Every so often you have a chance to play a game that is so unconventional that it really stays with you. Abzu is one of those games. I recently had a chance to play through it, and wanted to write a mini-review.
While there are some elements of conventional gameplay in Abzu (some light puzzle-ing, do this action to open this door, exploration etc.), at its core it feels much more like an exercise in choreography than a video game. You control the diver, whose movements beneath the waves are graceful and symphonic as you explore the ocean depths and essentially dance along with the aquatic life.
There isn’t a lot to do as far as gameplay is concerned, but the overall experience is so engrossing that the sheer simplicity feels as if a balance has been struck. There is a subtlety in the controls that draws you in to the experience; very few buttons to push, very few moves to master. The goal here is to become a part of the world as much as possible, and at times it’s easy to forget that you’re playing a game.
There is a small bit of puzzling to the game, but nothing by any means difficult. Exploration and the overall aesthetic experience is more of the goal here, allowing for a much different encounter that is distinct from almost every other game. To be sure, some games try to evoke this sort of “wander and enjoy the flowers” kind of experience, but Abzu actually delivers on it. You can dive right in (pun vehemently intended!) without any expertise and simply enjoy the experience.
The visuals are sublime, beckoning the diver to explore the richness of this underwater tableau. They are deceptively simple, yet this simplicity is utterly immersive, drawing one’s eyes into this expansive and captivating world. Every so often there is a little “oh, that’s cool!” moment of discovery that adds to the overall richness of the visual experience, and even on the second playthrough there is much more to discover. Now that I know some of what’s coming, I can appreciate the art and partake more fully of this sumptuous visual feast.
The soundtrack is so rich and evocative; at times minimalistic with light ebbs and flows like the call and response of monastic whales, while at other times it pulsates and drives forward as the action carries the diver along in its streams and eddies. Sometimes the interaction of visuals and music is so in harmony that you wish you could experience that sequence of events again.
For example, there is a scene where you are swimming in a swiftly flowing current along with turtles, schools of fish and dolphins, and as the pace quickens you are drawn along towards the surface. The music pulses and moves in rhythm with all these movements, and as you breach the surface (along with frolicking dolphins!) and leap in the air over a small mound of land the music crescendoes in perfect harmony with the animation, visuals, and overall movement. It’s one of those moments that just makes you say: wow!, and is the type of moment that makes any game worthwhile.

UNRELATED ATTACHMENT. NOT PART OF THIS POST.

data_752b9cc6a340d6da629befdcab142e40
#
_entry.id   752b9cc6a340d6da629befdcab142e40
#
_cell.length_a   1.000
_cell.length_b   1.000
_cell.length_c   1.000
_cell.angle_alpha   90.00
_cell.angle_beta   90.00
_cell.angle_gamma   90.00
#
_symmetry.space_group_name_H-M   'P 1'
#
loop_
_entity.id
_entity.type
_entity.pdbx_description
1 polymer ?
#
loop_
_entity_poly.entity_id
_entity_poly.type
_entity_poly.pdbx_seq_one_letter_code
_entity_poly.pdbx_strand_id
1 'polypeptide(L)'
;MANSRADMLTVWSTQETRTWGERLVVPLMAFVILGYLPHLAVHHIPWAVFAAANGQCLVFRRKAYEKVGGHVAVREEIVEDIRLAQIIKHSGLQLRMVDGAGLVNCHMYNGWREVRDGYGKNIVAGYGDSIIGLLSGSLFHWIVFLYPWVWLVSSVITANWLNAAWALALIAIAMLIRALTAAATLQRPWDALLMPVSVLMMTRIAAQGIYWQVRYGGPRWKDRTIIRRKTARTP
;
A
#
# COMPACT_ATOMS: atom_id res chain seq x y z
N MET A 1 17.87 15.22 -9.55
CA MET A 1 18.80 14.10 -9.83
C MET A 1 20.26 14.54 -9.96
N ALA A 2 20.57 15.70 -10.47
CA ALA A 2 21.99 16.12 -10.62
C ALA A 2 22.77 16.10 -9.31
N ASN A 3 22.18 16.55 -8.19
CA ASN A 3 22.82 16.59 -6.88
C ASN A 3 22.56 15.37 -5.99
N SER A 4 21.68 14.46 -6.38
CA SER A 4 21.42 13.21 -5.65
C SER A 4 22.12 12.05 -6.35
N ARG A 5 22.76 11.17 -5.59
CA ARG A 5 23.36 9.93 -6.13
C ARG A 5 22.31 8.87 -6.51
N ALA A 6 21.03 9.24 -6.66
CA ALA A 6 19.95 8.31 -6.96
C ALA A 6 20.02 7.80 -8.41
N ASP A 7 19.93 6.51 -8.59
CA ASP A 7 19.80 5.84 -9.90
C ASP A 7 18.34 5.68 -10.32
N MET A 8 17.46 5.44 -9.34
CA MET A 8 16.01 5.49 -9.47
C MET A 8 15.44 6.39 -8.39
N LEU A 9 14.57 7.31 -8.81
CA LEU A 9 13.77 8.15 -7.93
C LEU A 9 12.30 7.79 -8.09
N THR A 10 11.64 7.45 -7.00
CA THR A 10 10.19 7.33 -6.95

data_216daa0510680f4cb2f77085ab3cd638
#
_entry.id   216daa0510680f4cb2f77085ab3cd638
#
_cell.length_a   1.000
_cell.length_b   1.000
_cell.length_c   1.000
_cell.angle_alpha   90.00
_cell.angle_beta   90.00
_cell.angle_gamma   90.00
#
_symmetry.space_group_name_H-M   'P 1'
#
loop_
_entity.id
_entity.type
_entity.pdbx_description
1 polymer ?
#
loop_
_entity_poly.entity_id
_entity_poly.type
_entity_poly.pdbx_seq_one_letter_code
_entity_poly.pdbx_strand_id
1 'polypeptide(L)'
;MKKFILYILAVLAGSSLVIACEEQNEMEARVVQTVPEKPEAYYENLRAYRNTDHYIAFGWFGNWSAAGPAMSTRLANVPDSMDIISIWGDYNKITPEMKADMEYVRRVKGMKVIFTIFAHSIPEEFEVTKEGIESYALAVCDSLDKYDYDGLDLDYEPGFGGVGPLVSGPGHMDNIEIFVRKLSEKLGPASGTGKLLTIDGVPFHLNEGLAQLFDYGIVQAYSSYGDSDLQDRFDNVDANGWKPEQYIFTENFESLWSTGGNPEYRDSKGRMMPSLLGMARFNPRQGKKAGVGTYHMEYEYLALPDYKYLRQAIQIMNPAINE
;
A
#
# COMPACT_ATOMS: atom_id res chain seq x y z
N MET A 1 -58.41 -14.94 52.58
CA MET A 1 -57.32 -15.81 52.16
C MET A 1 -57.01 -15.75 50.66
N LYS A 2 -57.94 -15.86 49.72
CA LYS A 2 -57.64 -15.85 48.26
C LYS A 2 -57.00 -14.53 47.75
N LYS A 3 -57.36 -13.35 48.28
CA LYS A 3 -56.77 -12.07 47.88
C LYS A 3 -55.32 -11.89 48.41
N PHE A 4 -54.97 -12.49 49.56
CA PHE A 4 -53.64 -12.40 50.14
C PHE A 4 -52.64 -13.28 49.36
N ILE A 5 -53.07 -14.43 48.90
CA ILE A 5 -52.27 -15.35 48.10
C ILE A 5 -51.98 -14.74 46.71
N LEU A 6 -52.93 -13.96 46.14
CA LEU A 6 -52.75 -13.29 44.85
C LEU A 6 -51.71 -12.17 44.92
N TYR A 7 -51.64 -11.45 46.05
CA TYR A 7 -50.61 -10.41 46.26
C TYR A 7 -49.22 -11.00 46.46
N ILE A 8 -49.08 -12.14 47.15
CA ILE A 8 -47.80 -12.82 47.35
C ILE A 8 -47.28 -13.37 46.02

The soundtrack is definitely itself worth listening to by itself; I still play it from time to time on Spotify.
Those looking for a story will likely be disappointed, as its narrative framework is loose and intended to be open to interpretation. Most of the “narrative” is depicted in underwater hieroglyphs in long forgotten temples. From what I can gather, the diver is the robotic descendent of a race of ocean builders who brought forth the waters into being and populated them, creating a paradise in which nature and craftsmanship exist in a perfect symbiosis. But some sort of technological menace has polluted the water, primarily in the form of pyramidal proximity mines. You as the Harbinger of the Primordial Host or the Reclaimer of the Subaqueous Forerunner must travel the chantry of this long forgotten mystery cult, cleansing the temples and restoring the chantry to it former and pristine glory, all for the glory (and with the assistance) of the Omnipotent, Unrelenting and most Dread Shark deity.
Who likes to eat your friends.
In all seriousness, the game’s motif is based upon the ancient Babylonian creation epic Enuma Elish, from which the lyrics to some of the game’s soundtracks are taken. Given that Abzu is the Babylonian fertility deity associated with the primordial deep, the narrative of the game could very well be that the diver is trying to propagate his race, and the journey through the chantry is a means of ceremonially (and perhaps literally) birthing a new world out of the old.
None of that, however, is necessary to appreciate the beauty and grandeur of this title, and there is some enjoyment to be had from imposing one’s own meaning upon the game.
My one criticism of this game is that it is agonizingly short; it is definitely possible to finish this game in an afternoon. This may be perhaps a blessing, in that one does not get a chance to become bored. It also likely enables every scene and sequence to be as tight and well-crafted as each is. However, this is a disappointment to be had when the closing credits roll and you realize it’s over.
But beyond that criticism, this is a well-crafted game that is worth the playthrough and that will leave an impression you.